INDIANAPOLIS -- The list of running backs who have gained more than 100 yards against Indianapolis is long enough to last an entire season.
Born to run
In three games this season, the Colts have allowed four 100-yard rushers. In 17 games (including the playoffs) in 2007, just two backs reached the century mark against Indianapolis.
Week 3 vs. Jaguars: Fred Taylor, 121;
Maurice Jones-Drew, 107
Chicago rookie Matt Forte opened the season with 123 yards in the Bears' 29-13 win. Minnesota's Adrian Peterson followed with 160 yards in Week 2, but the Colts came back to win 18-15. Jacksonville's Fred Taylor (121 yards) and Maurice Jones-Drew (107) ran all over Indianapolis in the Jaguars' 23-21 win on Sunday.
Last season, the Colts allowed just two runners, Taylor and Denver's Travis Henry, to reach the century mark. This season, Indianapolis has one of the league's worst run defenses.
"You just wrap the guy up," defensive end Robert Mathis said. "It's nothing different. Everybody who's in the NFL knows how to tackle, so you've just got to rely on your fundamentals."
"Unacceptable," linebacker Gary Brackett said. "We have to get the ball back for our offense. We have to get off the field on third down."
"I thought we didn't hustle as well as we normally do, and it's something that we stressed -- that those guys (Taylor and Jones-Drew) were going to make some people miss, and you had to fly around and hustle to the ball," he said. "In the second half especially, we didn't do that."
Safety Bob Sanders missed the game against Jacksonville and could miss another month after spraining his right ankle at Minnesota.
Sanders was a difference maker in 2006. The Colts gave up 199 yards rushing per game during the regular season while he missed 12 games after having arthroscopic surgery on his right knee in September. He returned for the playoffs, and the Colts allowed just 80 yards rushing per game on their way to the Super Bowl title. Sanders followed that by winning the 2007 Defensive Player of the Year award.
The Colts refuse to blame this season's poor run defense on the absence of one player, no matter how talented.
"Football is a team sport," Brackett said. "It's an 11-man sport, and there's no way that one guy can come in and be the savior for what's going on. The first two games, Bob was out there, and they were still running the football."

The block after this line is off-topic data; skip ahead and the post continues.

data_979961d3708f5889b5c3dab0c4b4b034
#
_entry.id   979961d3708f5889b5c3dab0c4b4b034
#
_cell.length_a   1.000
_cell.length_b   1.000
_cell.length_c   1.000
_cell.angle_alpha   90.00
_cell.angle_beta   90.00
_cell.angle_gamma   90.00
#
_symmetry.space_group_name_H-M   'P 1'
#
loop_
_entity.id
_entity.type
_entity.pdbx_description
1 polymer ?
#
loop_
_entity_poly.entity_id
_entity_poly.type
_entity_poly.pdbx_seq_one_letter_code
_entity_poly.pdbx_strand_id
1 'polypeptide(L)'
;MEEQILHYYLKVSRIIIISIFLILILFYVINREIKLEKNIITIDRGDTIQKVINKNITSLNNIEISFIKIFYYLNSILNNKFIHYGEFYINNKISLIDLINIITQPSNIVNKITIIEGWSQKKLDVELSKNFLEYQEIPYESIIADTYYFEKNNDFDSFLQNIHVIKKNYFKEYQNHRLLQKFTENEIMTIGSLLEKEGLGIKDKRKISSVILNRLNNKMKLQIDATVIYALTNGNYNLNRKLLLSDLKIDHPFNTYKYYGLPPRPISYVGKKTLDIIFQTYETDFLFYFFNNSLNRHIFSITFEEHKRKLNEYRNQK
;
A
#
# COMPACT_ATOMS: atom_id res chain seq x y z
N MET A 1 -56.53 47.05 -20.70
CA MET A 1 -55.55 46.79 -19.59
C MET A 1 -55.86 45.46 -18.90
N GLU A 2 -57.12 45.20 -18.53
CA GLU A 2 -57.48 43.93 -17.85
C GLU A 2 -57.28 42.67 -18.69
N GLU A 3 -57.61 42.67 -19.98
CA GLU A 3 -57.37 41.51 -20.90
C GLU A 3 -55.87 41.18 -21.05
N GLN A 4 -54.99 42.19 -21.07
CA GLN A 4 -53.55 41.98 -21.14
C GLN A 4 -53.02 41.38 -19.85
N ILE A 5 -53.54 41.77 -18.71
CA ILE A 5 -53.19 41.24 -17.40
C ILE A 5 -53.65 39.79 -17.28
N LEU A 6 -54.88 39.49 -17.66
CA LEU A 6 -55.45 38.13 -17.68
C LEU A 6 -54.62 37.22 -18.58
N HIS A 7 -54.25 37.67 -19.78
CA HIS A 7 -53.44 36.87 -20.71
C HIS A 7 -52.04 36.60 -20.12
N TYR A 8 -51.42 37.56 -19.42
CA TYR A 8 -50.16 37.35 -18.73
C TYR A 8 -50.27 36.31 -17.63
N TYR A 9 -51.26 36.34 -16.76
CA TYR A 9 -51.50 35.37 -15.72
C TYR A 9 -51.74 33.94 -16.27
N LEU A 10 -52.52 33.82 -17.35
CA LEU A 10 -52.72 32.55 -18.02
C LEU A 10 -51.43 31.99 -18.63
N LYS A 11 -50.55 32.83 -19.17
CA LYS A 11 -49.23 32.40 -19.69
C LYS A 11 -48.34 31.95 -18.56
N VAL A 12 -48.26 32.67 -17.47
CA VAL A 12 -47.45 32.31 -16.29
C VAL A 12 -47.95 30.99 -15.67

The Colts also are without Ed Johnson. The defensive tackle was arrested on a drug possession charge and waived after starting against Chicago.
Dungy said neither situation offers a legitimate excuse for Sunday's performance.
"We've got to get back to the fundamentals of things and not spend so much time worrying about who's not in the lineup," he said.
The fact that the Colts reversed their run-stopping fortunes in 2006 is one reason they won't making knee-jerk changes.
"What we have to do as coaches is not hit the panic button and understand what we've got to get fixed," Dungy said. "That's one of the things our team has done over the years is focus in on the things that are really important."
Everything hasn't been bad for the defense, which has allowed just three touchdowns and has forced opponents to settle for 10 field goals. Indianapolis' pass defense ranked second in the league after Sunday's games.
"By no means am I saying our defensive football team is struggling all in all," Brackett said. "We did some good things, played some good opponents. We've just got to get better."
But Dungy isn't happy about the positions the bend-but-don't-break defense often has left the offense in.
"We've played a little bit better in the red zone," he said. "I'm not exactly sure the reason why, but we haven't gotten the ball in good field position for our offense enough. We haven't created enough turnovers, enough punts."
"It's still a long season," Brackett said. "We're not out of anything yet."
Copyright 2008 by The Associated Press